Saturday, August 14, 2010

Women and Friendship

Women and friendship, what's the first thing that comes to mind?

Close-knit girlfriends who are there for you always, through thick and thin, bringing bottles of wine in your time of need? Who you can call at 3am just because you need to talk and they'll groggily be glad to hear from you?

Alas, this is not Sex and the City. This is real life. And while some lucky ladies may have a friend out there who she could call at 3am, it is the very rare bird who actually feels like she can. Or would.

More commonly, our lives are filled with acquaintances: People we spend time with, chatting about things like our childrens' schools, work, what's on sale at Penney's and other mundane topics, but never really getting to the nitty gritty.

Sure, there are some friends with whom we come closer to the sandpaper of life--gingerly touching with a fingertip--but then turning that index finger and using it to point. At her? At ourselves? Pointing, no matter in what direction, is easier than exposing a wound, open for another person to see.

But then, there is another question: What would happen if we were to continue rubbing? If we were to force ourselves through the discomfort of touching those rough surfaces, allowing our friends and ourselves to break through the protective barrier that we all keep around us (thin though it may be)? And what if, instead of pointing, we were to lay the fingertip on the table, open, wounded, and allow one another the opportunity to nurse it with the antibiotic salve of friendship?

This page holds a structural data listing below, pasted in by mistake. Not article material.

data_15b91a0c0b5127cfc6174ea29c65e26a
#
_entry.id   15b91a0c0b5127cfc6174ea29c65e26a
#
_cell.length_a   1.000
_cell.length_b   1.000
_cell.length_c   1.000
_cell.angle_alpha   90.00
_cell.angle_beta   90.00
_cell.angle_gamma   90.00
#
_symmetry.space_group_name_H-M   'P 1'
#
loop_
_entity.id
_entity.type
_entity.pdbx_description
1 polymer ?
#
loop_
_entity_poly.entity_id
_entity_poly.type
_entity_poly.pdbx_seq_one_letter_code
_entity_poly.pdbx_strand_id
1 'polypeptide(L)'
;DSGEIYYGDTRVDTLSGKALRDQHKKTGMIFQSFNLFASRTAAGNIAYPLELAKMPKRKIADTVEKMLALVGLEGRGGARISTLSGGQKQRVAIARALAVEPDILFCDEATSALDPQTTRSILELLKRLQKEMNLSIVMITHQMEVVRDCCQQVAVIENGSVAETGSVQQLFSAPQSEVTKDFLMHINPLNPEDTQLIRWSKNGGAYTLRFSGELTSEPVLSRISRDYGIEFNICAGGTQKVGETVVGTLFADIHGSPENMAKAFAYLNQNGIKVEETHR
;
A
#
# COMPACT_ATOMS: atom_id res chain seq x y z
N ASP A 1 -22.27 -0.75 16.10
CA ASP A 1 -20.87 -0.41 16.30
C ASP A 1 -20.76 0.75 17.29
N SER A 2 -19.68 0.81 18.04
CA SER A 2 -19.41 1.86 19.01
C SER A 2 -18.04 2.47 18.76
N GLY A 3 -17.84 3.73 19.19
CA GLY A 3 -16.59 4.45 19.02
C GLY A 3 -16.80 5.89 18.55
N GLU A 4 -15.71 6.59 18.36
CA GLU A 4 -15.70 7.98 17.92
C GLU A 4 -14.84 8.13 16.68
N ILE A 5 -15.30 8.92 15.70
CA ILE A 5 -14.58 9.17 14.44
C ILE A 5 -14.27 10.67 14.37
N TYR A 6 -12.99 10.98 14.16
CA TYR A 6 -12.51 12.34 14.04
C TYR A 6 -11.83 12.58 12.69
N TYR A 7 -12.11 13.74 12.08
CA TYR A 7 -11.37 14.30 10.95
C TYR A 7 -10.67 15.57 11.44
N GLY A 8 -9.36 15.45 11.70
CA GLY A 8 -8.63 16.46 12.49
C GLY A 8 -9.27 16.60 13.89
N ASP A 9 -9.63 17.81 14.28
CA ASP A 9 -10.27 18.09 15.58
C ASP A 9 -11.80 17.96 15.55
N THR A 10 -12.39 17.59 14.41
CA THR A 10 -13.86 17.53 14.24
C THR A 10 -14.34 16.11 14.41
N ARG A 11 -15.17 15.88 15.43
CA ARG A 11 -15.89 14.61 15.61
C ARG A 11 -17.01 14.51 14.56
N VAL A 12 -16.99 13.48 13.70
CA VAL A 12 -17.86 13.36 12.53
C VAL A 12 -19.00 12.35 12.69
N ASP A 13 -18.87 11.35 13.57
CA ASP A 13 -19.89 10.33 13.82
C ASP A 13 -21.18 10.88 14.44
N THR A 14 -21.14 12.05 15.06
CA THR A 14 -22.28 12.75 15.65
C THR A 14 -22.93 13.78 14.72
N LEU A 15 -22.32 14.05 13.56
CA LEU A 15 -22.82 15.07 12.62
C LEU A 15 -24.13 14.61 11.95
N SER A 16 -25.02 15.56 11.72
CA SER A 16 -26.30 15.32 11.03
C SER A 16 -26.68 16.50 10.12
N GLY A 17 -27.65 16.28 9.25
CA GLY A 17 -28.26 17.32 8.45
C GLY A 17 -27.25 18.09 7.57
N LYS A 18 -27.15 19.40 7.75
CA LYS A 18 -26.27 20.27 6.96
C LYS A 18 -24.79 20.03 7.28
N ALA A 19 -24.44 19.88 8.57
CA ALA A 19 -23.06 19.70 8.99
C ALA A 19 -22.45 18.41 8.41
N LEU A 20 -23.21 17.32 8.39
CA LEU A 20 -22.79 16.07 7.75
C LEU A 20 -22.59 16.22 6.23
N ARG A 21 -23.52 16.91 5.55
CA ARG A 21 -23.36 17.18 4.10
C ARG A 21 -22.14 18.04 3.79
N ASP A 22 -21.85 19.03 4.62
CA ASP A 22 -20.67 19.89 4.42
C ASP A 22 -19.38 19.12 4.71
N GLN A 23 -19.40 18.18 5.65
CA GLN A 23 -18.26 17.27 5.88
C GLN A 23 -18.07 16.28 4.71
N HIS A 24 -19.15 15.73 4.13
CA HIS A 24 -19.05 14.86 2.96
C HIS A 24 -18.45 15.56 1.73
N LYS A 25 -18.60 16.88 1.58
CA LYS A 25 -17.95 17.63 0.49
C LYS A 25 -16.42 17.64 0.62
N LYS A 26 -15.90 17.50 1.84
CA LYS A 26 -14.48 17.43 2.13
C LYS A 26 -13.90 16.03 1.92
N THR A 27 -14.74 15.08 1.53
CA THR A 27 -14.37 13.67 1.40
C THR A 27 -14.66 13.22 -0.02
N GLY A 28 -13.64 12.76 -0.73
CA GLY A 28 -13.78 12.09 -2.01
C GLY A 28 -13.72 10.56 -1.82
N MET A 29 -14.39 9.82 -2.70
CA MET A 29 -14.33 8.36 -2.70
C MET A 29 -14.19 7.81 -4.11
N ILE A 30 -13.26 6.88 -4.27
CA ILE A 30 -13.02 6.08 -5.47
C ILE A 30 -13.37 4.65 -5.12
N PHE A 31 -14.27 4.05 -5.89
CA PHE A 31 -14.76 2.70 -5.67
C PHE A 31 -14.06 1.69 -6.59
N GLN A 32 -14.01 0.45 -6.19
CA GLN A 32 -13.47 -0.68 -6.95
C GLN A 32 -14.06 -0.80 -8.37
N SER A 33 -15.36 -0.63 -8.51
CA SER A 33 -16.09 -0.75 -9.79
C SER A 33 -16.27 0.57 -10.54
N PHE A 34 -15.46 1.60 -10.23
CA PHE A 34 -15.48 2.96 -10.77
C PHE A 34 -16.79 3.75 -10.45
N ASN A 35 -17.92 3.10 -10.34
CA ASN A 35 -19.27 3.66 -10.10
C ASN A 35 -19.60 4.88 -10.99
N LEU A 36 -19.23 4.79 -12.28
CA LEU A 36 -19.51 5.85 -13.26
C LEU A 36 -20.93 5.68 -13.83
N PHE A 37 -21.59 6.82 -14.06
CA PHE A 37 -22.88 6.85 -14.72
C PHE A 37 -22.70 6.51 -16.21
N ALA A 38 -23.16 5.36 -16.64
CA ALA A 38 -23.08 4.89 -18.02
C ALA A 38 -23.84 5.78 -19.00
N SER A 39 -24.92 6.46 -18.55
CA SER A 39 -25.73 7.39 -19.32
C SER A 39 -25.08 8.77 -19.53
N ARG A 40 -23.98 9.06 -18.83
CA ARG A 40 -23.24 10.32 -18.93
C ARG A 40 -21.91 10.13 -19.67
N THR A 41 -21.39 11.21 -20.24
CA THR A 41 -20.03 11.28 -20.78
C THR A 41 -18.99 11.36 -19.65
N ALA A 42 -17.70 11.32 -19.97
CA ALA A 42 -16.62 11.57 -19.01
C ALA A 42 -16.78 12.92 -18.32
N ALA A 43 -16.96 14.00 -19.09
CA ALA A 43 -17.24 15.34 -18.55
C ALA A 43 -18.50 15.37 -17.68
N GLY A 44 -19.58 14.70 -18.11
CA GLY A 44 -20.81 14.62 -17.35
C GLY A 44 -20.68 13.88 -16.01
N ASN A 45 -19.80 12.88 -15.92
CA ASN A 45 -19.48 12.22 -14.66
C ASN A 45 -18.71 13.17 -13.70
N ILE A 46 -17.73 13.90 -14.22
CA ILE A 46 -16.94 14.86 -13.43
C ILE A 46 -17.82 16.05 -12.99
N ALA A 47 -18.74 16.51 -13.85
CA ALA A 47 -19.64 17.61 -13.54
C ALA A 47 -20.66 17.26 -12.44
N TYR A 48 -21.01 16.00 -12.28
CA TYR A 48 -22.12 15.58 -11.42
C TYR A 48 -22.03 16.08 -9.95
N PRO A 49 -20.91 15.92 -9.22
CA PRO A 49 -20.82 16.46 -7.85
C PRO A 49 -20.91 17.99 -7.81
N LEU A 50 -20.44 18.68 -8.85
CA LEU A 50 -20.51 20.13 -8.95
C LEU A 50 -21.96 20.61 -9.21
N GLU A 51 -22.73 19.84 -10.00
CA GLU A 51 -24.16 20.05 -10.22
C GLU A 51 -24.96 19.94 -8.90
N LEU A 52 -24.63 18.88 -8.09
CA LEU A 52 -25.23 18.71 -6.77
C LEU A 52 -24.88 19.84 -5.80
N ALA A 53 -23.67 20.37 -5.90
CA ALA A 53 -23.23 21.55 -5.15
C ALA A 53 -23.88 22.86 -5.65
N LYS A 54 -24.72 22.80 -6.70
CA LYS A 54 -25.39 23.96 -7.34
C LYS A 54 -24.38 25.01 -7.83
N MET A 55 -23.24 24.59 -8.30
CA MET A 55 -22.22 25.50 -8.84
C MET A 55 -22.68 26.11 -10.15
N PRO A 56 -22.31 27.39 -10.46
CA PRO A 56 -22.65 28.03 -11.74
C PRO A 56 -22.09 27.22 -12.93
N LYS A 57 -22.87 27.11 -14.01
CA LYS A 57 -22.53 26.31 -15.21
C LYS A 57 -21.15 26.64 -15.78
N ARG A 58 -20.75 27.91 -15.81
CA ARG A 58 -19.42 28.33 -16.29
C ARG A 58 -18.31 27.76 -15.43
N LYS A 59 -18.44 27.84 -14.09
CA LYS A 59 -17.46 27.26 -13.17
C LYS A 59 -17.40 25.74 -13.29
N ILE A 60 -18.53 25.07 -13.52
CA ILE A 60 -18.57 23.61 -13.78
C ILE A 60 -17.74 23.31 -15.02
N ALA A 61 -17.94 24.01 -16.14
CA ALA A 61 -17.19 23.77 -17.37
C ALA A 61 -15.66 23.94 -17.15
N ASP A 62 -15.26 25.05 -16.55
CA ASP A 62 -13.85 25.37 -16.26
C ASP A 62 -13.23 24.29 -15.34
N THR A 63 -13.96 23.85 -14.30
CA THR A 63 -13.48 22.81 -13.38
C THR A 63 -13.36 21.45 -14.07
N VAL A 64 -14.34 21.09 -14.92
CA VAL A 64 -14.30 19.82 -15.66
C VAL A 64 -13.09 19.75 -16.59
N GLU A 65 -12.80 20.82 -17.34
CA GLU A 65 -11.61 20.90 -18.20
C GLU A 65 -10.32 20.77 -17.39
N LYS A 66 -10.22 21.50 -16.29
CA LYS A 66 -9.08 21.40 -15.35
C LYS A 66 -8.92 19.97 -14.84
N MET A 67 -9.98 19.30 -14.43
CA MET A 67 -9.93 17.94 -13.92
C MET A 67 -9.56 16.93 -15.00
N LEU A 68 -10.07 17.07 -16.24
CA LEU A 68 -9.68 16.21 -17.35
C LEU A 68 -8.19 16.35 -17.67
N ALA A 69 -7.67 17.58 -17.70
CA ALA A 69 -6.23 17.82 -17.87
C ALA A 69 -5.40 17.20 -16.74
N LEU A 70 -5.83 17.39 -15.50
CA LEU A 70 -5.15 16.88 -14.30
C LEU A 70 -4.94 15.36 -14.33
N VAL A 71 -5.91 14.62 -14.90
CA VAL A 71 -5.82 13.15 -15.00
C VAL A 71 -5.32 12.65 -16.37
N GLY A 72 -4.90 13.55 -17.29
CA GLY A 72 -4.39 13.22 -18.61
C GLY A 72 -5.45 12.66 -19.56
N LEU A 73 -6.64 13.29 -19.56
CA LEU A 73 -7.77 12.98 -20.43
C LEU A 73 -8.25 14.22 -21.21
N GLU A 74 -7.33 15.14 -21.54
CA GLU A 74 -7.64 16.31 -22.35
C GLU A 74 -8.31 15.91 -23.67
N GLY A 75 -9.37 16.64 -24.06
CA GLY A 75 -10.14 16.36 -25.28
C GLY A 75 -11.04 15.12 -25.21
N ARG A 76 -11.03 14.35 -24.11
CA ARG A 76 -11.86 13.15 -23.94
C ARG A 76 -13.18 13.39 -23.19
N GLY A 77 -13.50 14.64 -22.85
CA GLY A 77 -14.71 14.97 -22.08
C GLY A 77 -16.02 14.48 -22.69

It might be like in the Sex and the City movie (the first one), when Samantha spoon-feeds a few bites of hot cereal to Carrie, who has been jilted and is completely miserable. Whose friends know she is miserable because instead of putting on a brave face and acting "okay," she openly cries in front of them, then gets into bed and won't come out for two days.

But then again, it might not be like that (we logically remind ourselves, "Those girls are in a movie!"). That's the risk that we women, who go through life acting like acquaintances yet wishing we were soul mates, would have to take. It would be uncomfortable. And it would take two people both doing it at once.

It would take getting comfortable with being uncomfortable.

I've often wondered, if we women were to put a moratorium on "surfaceness" and a stronghold on "safeness," could women and friendships be different? What do you think?


  1. The words "thank you" are not sufficient, but thank you for rubbing the sandpaper with me for 25 years.

  2. Not only has it been a pleasure to rub the sandpaper with you all these years, but if you needed me to I'd also bring you wine, answer your call at 3am, spoon-feed you hot cereal...and appreciate that you felt safe enough to let me do it! Love ya!


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